Everyone's off-target. Another horrible shooting, another young shooter. Eighteen years of death since West Paducah, Kentucky first warned of an epidemic. Finally, there's invigorated debate about gun control and mental health care. But, there's a glaring problem.

Guns and mental illness are merely attributes of these shootings, they are not the reason why numerous kids are killing people. It is time we stopped fooling ourselves and started asking why our youth are so disaffected that they're lashing out, murderously, at the world we've given them.

While increased regulation and improved mental health may decrease the number of deaths from these tragedies, to suggest they are solutions to a society-wide epidemic of youth killing people is a logical fallacy: Guns don't cause people to kill, and one individual's illness does not create a nationwide epidemic of unprecedented killings.

Our children are disaffected because they are angry, and have every right to be, and no one's listening to them. Why, because, we have raised them in a society that is in blatant moral contradiction of what we teach them, and yet we deny it. We tell them "do unto others," to live equally, and in peace, while everything we do proves otherwise.

As a musician and poet, it's my job to take the pulse of my country and world and express it in service to the betterment of humankind. From the day that Michael Carneal walked into Heath High School on December 1st, 1997, I knew something was terribly wrong. Something bigger than guns or individual illness.

I immersed myself in the issue of school shootings, and toured the country singing to and speaking with thousands of youth the same age as the shooters, would-be killers. In my song "West Kentucky" about Carneal's rampage, I reflected as a southern boy reared in gun culture aware that in this disaffection, something horrifying was at our doorstep:

"Now this young boy is charged with murder
And not one tear flows from his eyes
When they asked him for a reason
All he says is I don't know why...
I myself am from Virginia
And one thing I know is clear
Regardless of a reason
This did not used to happen here."

Immediately after the Columbine shootings occurred, I wrote my song "The Darling Son," a song based on an ancient ballad called 'Edward' or 'The Twa Brothers,' in which a mother questions her son who has killed his brother and fails in his attempts to falsify his story.

In my song, the mother confronts her son who has just killed his classmates, shortly before he kills himself:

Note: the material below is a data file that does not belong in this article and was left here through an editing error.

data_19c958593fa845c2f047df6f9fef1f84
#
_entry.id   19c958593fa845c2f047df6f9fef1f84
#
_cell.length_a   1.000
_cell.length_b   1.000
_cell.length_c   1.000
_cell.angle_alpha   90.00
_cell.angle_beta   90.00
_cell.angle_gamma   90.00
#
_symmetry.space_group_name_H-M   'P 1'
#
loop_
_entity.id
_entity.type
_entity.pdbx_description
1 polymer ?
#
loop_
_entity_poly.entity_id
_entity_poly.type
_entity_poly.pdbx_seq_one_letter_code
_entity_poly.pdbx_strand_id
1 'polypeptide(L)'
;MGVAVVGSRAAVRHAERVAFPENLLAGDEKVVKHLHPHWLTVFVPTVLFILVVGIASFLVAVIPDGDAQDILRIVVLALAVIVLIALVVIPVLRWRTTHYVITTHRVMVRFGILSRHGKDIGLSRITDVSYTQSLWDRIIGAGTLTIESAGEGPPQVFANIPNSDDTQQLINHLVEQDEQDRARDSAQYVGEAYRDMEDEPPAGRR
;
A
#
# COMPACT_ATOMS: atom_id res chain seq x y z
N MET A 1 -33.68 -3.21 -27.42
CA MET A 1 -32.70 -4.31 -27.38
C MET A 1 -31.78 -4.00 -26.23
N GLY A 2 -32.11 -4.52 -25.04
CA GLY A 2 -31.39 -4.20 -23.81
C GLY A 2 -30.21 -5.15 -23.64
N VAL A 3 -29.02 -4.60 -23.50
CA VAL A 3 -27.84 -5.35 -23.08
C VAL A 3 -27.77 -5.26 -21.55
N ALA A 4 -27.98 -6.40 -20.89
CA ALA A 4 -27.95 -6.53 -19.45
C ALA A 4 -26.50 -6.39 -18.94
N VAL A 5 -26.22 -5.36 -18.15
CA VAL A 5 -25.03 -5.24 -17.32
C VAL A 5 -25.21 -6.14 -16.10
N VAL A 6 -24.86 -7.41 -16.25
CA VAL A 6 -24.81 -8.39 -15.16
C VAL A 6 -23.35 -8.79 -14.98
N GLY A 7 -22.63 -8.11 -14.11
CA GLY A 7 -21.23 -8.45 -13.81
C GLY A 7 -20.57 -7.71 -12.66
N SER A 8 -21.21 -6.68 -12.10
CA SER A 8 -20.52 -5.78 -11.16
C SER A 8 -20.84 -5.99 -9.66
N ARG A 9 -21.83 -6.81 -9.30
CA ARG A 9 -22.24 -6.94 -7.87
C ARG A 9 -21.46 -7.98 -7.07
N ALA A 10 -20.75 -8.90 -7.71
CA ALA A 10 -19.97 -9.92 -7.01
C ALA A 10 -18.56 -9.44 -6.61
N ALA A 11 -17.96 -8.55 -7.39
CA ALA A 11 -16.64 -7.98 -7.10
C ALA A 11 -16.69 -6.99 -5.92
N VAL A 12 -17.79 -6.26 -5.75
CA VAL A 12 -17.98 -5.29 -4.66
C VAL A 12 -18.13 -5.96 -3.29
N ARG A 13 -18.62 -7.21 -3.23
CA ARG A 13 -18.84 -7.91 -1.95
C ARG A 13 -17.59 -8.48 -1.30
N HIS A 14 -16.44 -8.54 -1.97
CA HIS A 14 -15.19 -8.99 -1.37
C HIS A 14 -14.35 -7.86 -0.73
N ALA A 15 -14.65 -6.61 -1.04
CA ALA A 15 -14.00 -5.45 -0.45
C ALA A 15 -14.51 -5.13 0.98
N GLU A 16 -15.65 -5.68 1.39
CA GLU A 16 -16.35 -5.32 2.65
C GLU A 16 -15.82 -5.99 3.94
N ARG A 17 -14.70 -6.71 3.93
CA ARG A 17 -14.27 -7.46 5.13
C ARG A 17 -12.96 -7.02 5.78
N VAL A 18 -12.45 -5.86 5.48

"Where, oh where did you get that gun? Son, please talk to me.
I got it from your husband, mom, who rarely talks to me.
But where did you learn to be so cruel? Son, please talk to me.
I learned it in the books at school that taught me history.
But where did you learn to kill my son, son please talk to me.
I learned it from this great, great land, that kills across the sea.
Oh, where will you go, my only one? Son, please talk to me.
I'm going far beyond the sun, where no one's eyes can see."

The thousands of high school and college student that you hear in this live recording, all the same age-group as our school shooters, are cheering each word because the song is giving voice to what is bothering them, to something they live with everyday that is making them angry, but that no adult has ever admitted to them.

Everywhere I've gone, youth have come up to me after shows, often in tears, thanking me, asking if they can hug me, telling me I'm the first adult who's ever talked to them about the truth of their world, thoughts they say they're afraid to express openly to adults they think are not receptive.

Our children are not stupid. Armed with the internet, they have access to more information than prior generations could ever imagine. As much we may like to ignore it, we cannot pull the wool over their eyes as though it were 1975.

We have given them a world in which they know millions have been killed or made refugees in a war waged over oil that is causing global warming, voted for by politicians bought by corporate interests, while their own parents, many of whom are divorced, work day and night to make ends meet, unavailable to them, while pop culture sells unprecedented wealth, debauchrery and violence to them daily. And we act as though the problem is guns and mental health.

We have created a society that is morally bankrupt, and the victims are our children who have lost faith in authority due to our moral duplicity. This is the cause of school shootings.

By failing to engage our youth in honest conversation about their world as they see it, we sentence the most sensitive, already neglected, but often most gifted, inquisitive of our youth, to despair. If we continue this denial, we will have more of these children pushed to the point of breaking, regardless of gun control.

Every child of ours could become a killer, or a changemaker. It is up to us to give them the necessary moral consistency, inspiration and support to become the latter.

But, in the 18 years since the dawn of school shootings, I have yet to see our politicians or mainstream media respond to one of these tragedies by asking the youth themselves what it is they are angry about. Now's the time to start.

We need a campaign to listen to our youth. We need to work with and inspire them to channel their justified feelings into groundbreaking work for good before it festers in them unresolved and explodes. I'm prepared to dedicated myself to the effort.

In the meantime, if you want to read about feasible means to beneficial gun regulation, check out Nick Kristof's excellent piece. If you prefer to contemplate mental illness and improving health care, check out John Oliver's biting response.